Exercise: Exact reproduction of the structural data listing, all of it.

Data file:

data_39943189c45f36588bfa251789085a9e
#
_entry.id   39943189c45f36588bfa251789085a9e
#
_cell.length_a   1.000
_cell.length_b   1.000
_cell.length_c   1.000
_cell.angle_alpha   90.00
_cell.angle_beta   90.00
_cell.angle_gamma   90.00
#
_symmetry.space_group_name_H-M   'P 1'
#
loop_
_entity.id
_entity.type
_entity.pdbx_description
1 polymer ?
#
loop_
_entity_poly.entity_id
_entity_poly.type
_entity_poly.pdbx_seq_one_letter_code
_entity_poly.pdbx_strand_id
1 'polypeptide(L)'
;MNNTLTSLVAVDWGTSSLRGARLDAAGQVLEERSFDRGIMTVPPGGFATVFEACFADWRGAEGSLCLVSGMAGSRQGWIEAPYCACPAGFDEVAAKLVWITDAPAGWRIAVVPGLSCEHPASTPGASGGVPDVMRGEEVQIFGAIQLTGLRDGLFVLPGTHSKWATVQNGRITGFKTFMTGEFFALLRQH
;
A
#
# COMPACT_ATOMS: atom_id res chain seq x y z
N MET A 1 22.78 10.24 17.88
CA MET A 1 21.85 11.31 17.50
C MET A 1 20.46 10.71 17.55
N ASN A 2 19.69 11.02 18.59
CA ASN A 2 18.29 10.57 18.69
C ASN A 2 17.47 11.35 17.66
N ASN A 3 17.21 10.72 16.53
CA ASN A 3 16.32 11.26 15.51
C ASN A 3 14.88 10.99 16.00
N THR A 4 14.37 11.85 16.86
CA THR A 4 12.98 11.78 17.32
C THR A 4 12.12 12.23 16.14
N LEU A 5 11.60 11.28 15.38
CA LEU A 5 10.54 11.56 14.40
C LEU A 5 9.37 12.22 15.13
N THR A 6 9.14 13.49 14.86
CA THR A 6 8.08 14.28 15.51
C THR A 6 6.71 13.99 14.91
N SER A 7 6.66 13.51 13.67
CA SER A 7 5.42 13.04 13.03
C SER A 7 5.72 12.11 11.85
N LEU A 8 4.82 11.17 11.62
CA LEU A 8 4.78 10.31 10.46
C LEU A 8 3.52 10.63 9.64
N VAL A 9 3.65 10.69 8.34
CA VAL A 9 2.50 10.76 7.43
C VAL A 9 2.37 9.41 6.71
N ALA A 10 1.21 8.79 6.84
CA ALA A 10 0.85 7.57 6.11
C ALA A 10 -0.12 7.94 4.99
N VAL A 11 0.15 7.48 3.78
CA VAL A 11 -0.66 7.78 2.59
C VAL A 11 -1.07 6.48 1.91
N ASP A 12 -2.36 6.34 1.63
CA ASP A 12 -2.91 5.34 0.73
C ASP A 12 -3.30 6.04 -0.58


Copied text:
data_39943189c45f36588bfa251789085a9e
#
_entry.id   39943189c45f36588bfa251789085a9e
#
_cell.length_a   1.000
_cell.length_b   1.000
_cell.length_c   1.000
_cell.angle_alpha   90.00
_cell.angle_beta   90.00
_cell.angle_gamma   90.00
#
_symmetry.space_group_name_H-M   'P 1'
#
loop_
_entity.id
_entity.type
_entity.pdbx_description
1 polymer ?
#
loop_
_entity_poly.entity_id
_entity_poly.type
_entity_poly.pdbx_seq_one_letter_code
_entity_poly.pdbx_strand_id
1 'polypeptide(L)'
;MNNTLTSLVAVDWGTSSLRGARLDAAGQVLEERSFDRGIMTVPPGGFATVFEACFADWRGAEGSLCLVSGMAGSRQGWIEAPYCACPAGFDEVAAKLVWITDAPAGWRIAVVPGLSCEHPASTPGASGGVPDVMRGEEVQIFGAIQLTGLRDGLFVLPGTHSKWATVQNGRITGFKTFMTGEFFALLRQH
;
A
#
# COMPACT_ATOMS: atom_id res chain seq x y z
N MET A 1 22.78 10.24 17.88
CA MET A 1 21.85 11.31 17.50
C MET A 1 20.46 10.71 17.55
N ASN A 2 19.69 11.02 18.59
CA ASN A 2 18.29 10.57 18.69
C ASN A 2 17.47 11.35 17.66
N ASN A 3 17.21 10.72 16.53
CA ASN A 3 16.32 11.26 15.51
C ASN A 3 14.88 10.99 16.00
N THR A 4 14.37 11.85 16.86
CA THR A 4 12.98 11.78 17.32
C THR A 4 12.12 12.23 16.14
N LEU A 5 11.60 11.28 15.38
CA LEU A 5 10.54 11.56 14.40
C LEU A 5 9.37 12.22 15.13
N THR A 6 9.14 13.49 14.86
CA THR A 6 8.08 14.28 15.51
C THR A 6 6.71 13.99 14.91
N SER A 7 6.66 13.51 13.67
CA SER A 7 5.42 13.04 13.03
C SER A 7 5.72 12.11 11.85
N LEU A 8 4.82 11.17 11.62
CA LEU A 8 4.78 10.31 10.46
C LEU A 8 3.52 10.63 9.64
N VAL A 9 3.65 10.69 8.34
CA VAL A 9 2.50 10.76 7.43
C VAL A 9 2.37 9.41 6.71
N ALA A 10 1.21 8.79 6.84
CA ALA A 10 0.85 7.57 6.11
C ALA A 10 -0.12 7.94 4.99
N VAL A 11 0.15 7.48 3.78
CA VAL A 11 -0.66 7.78 2.59
C VAL A 11 -1.07 6.48 1.91
N ASP A 12 -2.36 6.34 1.63
CA ASP A 12 -2.91 5.34 0.73
C ASP A 12 -3.30 6.04 -0.58